America’s Judicial System: Justice for All? Law enforcement can be an admirable job for anyone who takes this position seriously. It is a job that has its rewards. Conflict comes to light when the differences of opinions regarding the disparities in the judicial system on all levels of law enforcement. Even though there are many whites that do not agree with the facts, the statistics show that African Americans and Hispanics are incarcerated at a much higher rate than whites. The judicial system in the United States has shown favoritism and bias towards white defendants, especially the wealthier white defendants for hundreds of years. There are racial disparities that burden our judicial system with the appearance and often the reality of unfairness. Visit any criminal trial in America today and you will see that the judge, the prosecutor, the court stenographer, the clerk, the bailiff, other various court personnel, the defense attorneys, and more often, the jurors are all white. One excellent example of these disparities would be in the recent “George Zimmerman” trial in Sanford, Florida a town who has allegedly had a history of racial violence and judicial disparities in and out of the court room (Maur, 2010). There are questions often asked, is there justice for “all” in our criminal courts and judicial system, and what is racial disparity? Some people say the answer to that question is no, the system is not fair. To define exactly what racial disparity is: it is a particular racial or ethnic group, within the judicial system that is greater than the portion of that group in the general population. Some people still feel that our judicial system is fair, even with the statistics that have been published. Challenging the racial disparities in the criminal justice system is one job that seemingly no one will actually take by the reigns and attempt to change or amend. One non-profit organization, known as the Sentencing Project, promotes sentencing reform and the use of alternatives to incarceration through program development and research on criminal justice issues. The Sentencing Project’s research focuses on and addresses the causes and consequences of racial disparities, as well as practical responses to these problems (Maur, 2006). Organizations like the Sentencing Project, believe the causes of disparities can, and are happening on all levels of the judicial system. The organization believes this type of disparity is the result of the differential treatment of similarly situated people based on race. Most minorities and some whites as well, believe that in the recent George Zimmerman trial, he was acquitted due to the racial makeup of the jury. He also had several family members working in the courts or in law enforcement that was brought out at that trial as witness testimony. In Florida there are only six persons to the jury and three alternates unless the trial is a capital case, as was in the infamous “Casey Anthony” case in Florida also. In each of those trials there was only one minority or person of color on each of those juries and none were picked as alternate jurors on either trial. Looking at the judicial system there are many indicators of the profound impact that the disproportionate amounts of arrests, incarcerations, and convictions have on the judicial system, however the disproportionate amounts and partiality has run over into jury selections as well. Most minority defendants do not have a “jury of their peers” as our constitution states we receive at trial (Maur, 2010). In looking at another well publicized case out of Florida, an African American woman was charged with aggravated assault after protecting herself from an already documented violent male boyfriend. It had been documented that he had violently kicked her in the stomach when she was pregnant with his child, forcing the child to be born premature. The perpetrator had also been in prison and charged with violent offenses against three other women. He had previously been issued a restraining order, although he showed up at the woman’s house anyway. After he physically assaulted the woman, she was able to break free from him, get her weapon and shot into the wall as a warning shot to protect her from any further beatings as well as protecting her three children. After being charged with aggravated assault, the woman was convicted and sentenced to twenty years due to mandatory sentencing laws in Florida. The real tragedy of this story is that this woman should not have charged, because of the circumstances surrounding the case. She attempted to evoke self defense through the controversial “Stand your ground law”, however her request was denied. During jury deliberations, it took the jury only twelve minutes to decide this woman’s fate. The woman was sentenced to twenty years for defending herself, and her children for firing a gun into the wall. Ironically, the prosecutor in this case was Angela Corey, the same specially appointed prosecutor for the George Zimmerman trial. When asked about this case, Ms. Corey stated that “There was no evidence that the woman was defending herself” (Maur, 2010). The question arises, asking if the justice system’s unfairness and bias comes because of a rise in the amount of crimes committed by minorities. Whatever the reason is and whoever is the cause for these disparities, there needs to be a mass over-hauling to the justice system and the way in which it has been operating, especially related to minorities. Since it is opinioned as well as statistically documented that most minority individuals are segregated, profiled into a specific categories, charged with crimes, given traffic citations, convicted and incarcerated at an alarming rate, an over-haul or make-over could help. And maybe satisfy some the individuals who feel the system has somehow intruded into or interfered with their lives via a family member, child, or even oneself, and been unfair to them in some way (Maur, 2010). In deciding that the judicial system is unfair or bias according to race, a New York state study found that minorities are charged with felonies while more likely to be detained than whites. The researchers concluded that ten percent of minorities detained in New York City and thirty-three percent in other parts of the state would have been released prior to arraignment if minorities were detained at a rate of comparability to whites. Thirty-eight percent of prison and jail inmates are African American, compared to their thirteen percent share of the overall population. Latinos make up nineteen percent of the prison and jail population, compared to their fifteen percent share of the population. According to the study in New York, an African American male born in approximately the year of 2001, has a thirty-two percent chance of spending time in prison at some point in his life, a Hispanic male has a seventeen percent chance, and a white male has a six percent chance (Maur, 2006). Many American people, who disagree about the disparities in the justice system, should be concerned as well as troubled by the rate at which incarceration has become a fixture in the lives of so many minorities. This rate of incarceration has had a dramatic impact and a profound effect with consequences for those children growing up in minority neighborhoods. These children see and learn criminal behavior making it practically inevitable that they grow into a criminal way of life. This rate of incarceration for children growing up in minority neighborhoods has had a impact on how they perceive life especially those who do not grow up graduate high school and move on to attend college to become educated. There are many non-African Americans who disagree with those that feel the judicial system in the United States is unfair and biased towards minorities, the poor and sometimes even uneducated persons as well. Some of those people who feel the system is fair may be those individuals who cannot relate to or identify with those individuals who wholeheartedly have been affected financially, emotionally, and mentally by the judicial system. There are a large number of upper and middle class, non-African Americans who are unable to see the disparities for what they really are. Many minorities claim that the disparities and biased views are racially and ethnically charged. Some disparities in the criminal justice system are in part a function of the relationship between race and class. This reflects the disadvantages faced most by low income defendants. Most can only afford public defenders to represent them in criminal cases, which are actually employed and provided by the state, which is actually prosecuting the defendant. This seems contraindicated and a conflict of interest as well. The public defender’s office, which usually overloads their attorneys with cases, has inadequate resources available to them, and some lack experience as well in the cases that they are representing. Another disparity happens as many legal advocates have pointed out, that sentences for minority defendants are unfair or biased as well. Basically we routinely overlook the fact that many convictions may fall under mandatory sentencing guidelines. Some of those guidelines hand down lengthy prison terms for non-violent offenders, who may have extenuating circumstances such as a drug habit, needing a drug rehabilitation facility rather than a lengthy prison sentence. Drug offenders usually get the greatest penalties if convicted of possessing crack cocaine as opposed to those possessing powder cocaine. Many states have taken an initiative to study the problem of racial and ethical bias in judicial systems, and some have begun to implement recommendations for changes. The New York State Judicial Commission on Minorities put it, “There are two justice systems at work in the courts of New York, one for the whites and a very different one for minorities and the poor or low income defendants (Iglesias, 2010). In their reports some of the disparities have been shown in bails, and who has the ability to raise bail and who does not. Many minority defendants serve their punishment time before they have been judged guilty or innocent because they cannot make the high bails that are set for them. The commission also stated there are disparities where minority sentences occur, and often receive harsher sentences than whites. And the ultimate injustice occurs to African Americans if convicted of capital crimes. Half of the defendants that are convicted and sentenced to death row, usually are awaiting the death penalty are minorities, most of which are African Americans (Iglesias, 2010). There is legislation called the “Racial Justice Act”, which allows defendants in capital cases to challenge death sentences on the bases of racial disparity. There are reports that African Americans are convicted of murder at a rate of eight to one, which out numbers the murder convictions of whites. And for some unknown or unexplained reason, the murders that are committed amongst African Americans are at a higher rate than those murders committed against whites. Armed with this knowledge and statistics, it is yet to become reality when and if the politicians and lawmakers will ever attempt to over-haul the judicial system in order to improve it’s functioning. As for now it seems that challenging the racial disparities in the justice system is one task that no one will take on to attempt to try and change or amend. In the state of Illinois, legislature has been passed that those who plead guilty are later barred from seeking DNA testing on the evidence in their case. The law is somewhat unclear, and those who pled guilty have little to no recourse for post-conviction remedy. The law has been interpreted in different and conflicting ways. The post conviction laws in other states are equally diverse and unclear as well for those who plead guilty (Stephens, 2013). There is Senator Shirley K. Turner of Trenton, New Jersey, who has put forth legislation where the expungement laws would be amended, so that persons with certain convictions can be expunged. However, according to Senator Turner, there has been little to no movement regarding the bill. As of this date the bill is presently at the state level. That means the bill is sitting on the Governor’s desk. This bill would provide the courts with the authority to grant expungements in certain circumstances where an individual would otherwise be disqualified under current law. The bill was introduced into the senate judiciary committee approximately February 2012. There has been no movement on the bill since then (Turner, 2013). Imagine all of the people with criminal convictions who would benefit from this bill if passed. They would be able to completely wipe their criminal records clean and actually have a fresh start, as far as employers and prospective landlords running background checks for past criminal records. It is said that a convicted person pays their debt to society after committing a crime through incarceration or probation. That person may end up spending a lifetime after being released from prison repaying that debt. Some criminals truly seeking to change their lifestyle after being convicted of a crime, and has little to no chance at all obtaining employment unless there are no background checks done. Being ineligible to expunge a criminal record stigmatizes those who may have only committed drug related offenses or non-violent crimes and desiring to sincerely change. There has been data generated by the United States Department of Justice that they project with the way current trends are continuing, that one out of every three African American males born today will ultimately go to prison in his lifetime. And one out of every six Latino males will be imprisoned as well. The rates for women are much lower than men, but there are similar disparities in the racial or ethnic makeup of those women who are arrested, convicted and incarcerated (Maur, 2010). The disproportionately high rates and disparities are influenced by sentencing and drug policies. Statistics say that in 2009, the incarceration rate (number per 100,000 population) among African American males was almost seven times higher than that among white males (4,749 African American v. 708 White) and the rate among Hispanic males was 2.5 times higher than that of white males (1,822 Hispanic). The rate among African American females was more than 3.5 times the rate of white females (333 African American v. 91 White) and the rate for Hispanic females was 1.5 times higher (142 Hispanic) than that among white females. Racial and ethnic disparities in incarceration rates have been significantly influenced by state and federal sentencing and drug policies (Maur and King, 2007). If the criminal justice system is to be viewed as fair, it needs the support and cooperation of the public. The perception or the existence of racial bias, or unwanted racial disparities as discussed in this article can reduce the public confidence in the judicial system, which in turn can and will affect public safety outcomes. One solution to combat the racial disparities would be an overall systemic change. This change would be impossible without informed leaders who are willing and able to combat and address the disparities at every stage of the criminal justice system. Practitioners, policymakers, and advocates in the criminal justice field have a duty to challenge themselves, and lead a national conversation on the role that race plays in the judicial system, and in the role crime and punishment. This would be an important step towards addressing the racial disparity that permeates our society. So in conclusion, while there are many whites that do not agree with what the facts are regarding the disparities in the judicial system, or what the statistics show, the fact remains true, that African Americans are arrested, convicted and incarcerated at a much higher rate than whites are. If we look at the way the George Zimmerman and the Casey Anthony trials ended up, both in acquittals, we see that regardless of what the actual evidence may be, that certain juries can and will acquit defendants based on their own beliefs and the way they perceive things in their own life. This is obviously true if we listen to the jurors that speak after acquitting these obviously guilty defendants.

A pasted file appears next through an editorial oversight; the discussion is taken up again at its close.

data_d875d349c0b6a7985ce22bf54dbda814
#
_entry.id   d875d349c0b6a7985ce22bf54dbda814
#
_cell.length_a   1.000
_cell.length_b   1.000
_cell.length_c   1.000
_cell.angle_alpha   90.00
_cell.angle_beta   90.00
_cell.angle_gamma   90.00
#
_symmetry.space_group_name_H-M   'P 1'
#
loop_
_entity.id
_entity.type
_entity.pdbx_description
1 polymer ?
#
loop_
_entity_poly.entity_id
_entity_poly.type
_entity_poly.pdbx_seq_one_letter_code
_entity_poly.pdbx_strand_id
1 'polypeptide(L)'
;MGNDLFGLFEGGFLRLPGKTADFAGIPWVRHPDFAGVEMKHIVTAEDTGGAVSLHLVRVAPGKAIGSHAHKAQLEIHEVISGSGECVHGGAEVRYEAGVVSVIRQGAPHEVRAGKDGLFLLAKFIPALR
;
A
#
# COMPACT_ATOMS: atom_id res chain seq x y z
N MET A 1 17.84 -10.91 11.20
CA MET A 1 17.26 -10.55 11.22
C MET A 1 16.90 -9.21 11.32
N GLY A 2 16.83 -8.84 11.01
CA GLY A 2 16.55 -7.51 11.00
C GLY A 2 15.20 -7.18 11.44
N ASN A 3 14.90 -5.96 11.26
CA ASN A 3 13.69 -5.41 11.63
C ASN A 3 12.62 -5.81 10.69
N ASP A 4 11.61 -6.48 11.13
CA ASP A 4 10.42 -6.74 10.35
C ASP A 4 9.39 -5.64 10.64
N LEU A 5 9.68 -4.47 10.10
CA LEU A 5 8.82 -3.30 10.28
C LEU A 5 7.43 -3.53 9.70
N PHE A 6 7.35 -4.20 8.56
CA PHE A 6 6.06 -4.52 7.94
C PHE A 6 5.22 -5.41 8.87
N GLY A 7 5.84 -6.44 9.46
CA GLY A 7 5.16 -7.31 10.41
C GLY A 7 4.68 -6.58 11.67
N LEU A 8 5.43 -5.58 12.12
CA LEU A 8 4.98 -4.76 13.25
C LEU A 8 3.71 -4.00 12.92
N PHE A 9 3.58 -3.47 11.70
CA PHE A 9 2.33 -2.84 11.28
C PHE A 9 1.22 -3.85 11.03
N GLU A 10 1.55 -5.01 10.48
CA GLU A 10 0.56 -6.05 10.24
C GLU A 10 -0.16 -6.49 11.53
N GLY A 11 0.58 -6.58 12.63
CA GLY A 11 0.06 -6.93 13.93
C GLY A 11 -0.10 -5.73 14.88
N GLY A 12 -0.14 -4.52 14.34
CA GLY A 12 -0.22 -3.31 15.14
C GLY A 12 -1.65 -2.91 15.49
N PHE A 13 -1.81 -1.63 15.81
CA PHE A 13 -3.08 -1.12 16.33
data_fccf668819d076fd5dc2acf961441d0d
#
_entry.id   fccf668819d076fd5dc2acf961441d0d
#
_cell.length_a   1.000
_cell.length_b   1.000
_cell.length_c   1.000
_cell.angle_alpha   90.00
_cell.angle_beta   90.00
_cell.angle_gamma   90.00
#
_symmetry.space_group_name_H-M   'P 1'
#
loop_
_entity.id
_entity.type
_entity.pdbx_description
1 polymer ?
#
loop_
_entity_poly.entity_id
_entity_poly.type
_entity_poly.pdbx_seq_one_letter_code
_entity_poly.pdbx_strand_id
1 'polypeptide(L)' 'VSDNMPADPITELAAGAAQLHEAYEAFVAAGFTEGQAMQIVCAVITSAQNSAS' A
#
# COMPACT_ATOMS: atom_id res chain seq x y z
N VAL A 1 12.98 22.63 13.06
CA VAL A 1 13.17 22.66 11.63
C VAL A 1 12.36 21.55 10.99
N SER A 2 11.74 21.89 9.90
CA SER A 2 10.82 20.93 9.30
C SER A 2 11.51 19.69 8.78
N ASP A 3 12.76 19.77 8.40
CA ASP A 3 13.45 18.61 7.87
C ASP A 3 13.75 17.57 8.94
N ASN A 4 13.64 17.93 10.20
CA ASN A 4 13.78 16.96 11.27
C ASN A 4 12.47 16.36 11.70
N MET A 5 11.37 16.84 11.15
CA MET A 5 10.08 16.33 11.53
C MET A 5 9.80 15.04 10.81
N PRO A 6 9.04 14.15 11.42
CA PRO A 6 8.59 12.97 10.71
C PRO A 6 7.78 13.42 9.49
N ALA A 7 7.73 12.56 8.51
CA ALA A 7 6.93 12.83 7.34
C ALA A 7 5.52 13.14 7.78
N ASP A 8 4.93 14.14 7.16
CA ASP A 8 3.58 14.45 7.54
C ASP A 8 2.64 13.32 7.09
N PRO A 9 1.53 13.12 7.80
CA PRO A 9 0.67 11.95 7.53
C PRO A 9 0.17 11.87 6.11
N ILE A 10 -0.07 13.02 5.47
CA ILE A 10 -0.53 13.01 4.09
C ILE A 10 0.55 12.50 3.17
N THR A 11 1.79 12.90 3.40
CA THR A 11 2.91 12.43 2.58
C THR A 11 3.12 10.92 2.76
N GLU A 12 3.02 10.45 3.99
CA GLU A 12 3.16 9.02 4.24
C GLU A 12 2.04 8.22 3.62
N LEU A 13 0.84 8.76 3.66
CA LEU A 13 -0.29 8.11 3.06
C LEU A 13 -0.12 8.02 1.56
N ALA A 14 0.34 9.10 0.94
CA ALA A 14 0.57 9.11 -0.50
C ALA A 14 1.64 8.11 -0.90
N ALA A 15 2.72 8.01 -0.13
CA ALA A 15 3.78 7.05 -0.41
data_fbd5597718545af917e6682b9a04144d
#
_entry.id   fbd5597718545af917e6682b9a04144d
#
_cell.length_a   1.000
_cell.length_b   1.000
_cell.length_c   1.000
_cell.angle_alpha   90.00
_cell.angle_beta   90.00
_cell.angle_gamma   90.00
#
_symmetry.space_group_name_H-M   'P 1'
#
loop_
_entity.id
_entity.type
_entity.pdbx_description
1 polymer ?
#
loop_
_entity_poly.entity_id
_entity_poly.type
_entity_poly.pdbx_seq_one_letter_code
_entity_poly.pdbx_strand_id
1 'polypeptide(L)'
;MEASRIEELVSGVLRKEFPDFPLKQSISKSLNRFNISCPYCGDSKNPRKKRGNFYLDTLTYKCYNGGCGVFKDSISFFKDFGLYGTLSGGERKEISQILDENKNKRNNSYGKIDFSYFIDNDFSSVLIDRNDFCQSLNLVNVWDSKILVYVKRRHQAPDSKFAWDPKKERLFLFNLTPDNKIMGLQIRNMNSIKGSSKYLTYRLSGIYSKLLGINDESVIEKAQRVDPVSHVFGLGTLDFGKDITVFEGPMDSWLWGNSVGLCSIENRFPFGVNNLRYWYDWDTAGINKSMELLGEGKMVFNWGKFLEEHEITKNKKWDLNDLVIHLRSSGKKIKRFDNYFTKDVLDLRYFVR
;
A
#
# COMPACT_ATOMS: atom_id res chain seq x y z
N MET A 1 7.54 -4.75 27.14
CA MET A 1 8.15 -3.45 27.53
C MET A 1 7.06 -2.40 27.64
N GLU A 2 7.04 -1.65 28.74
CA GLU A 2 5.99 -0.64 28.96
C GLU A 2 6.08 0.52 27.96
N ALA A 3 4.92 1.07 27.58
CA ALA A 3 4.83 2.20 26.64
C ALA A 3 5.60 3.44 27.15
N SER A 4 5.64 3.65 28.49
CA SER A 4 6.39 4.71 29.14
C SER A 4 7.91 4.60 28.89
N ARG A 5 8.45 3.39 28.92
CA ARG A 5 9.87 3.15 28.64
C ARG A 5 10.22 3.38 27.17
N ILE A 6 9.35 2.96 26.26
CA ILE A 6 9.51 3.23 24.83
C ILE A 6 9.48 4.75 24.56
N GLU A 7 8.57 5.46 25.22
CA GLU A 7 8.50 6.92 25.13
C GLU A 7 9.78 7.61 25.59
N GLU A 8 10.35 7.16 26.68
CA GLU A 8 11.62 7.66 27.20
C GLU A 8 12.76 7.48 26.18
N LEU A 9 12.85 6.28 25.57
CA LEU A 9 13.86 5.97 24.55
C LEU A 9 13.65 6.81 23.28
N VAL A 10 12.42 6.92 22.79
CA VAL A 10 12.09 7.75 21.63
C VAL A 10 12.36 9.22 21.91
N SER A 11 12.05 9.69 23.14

References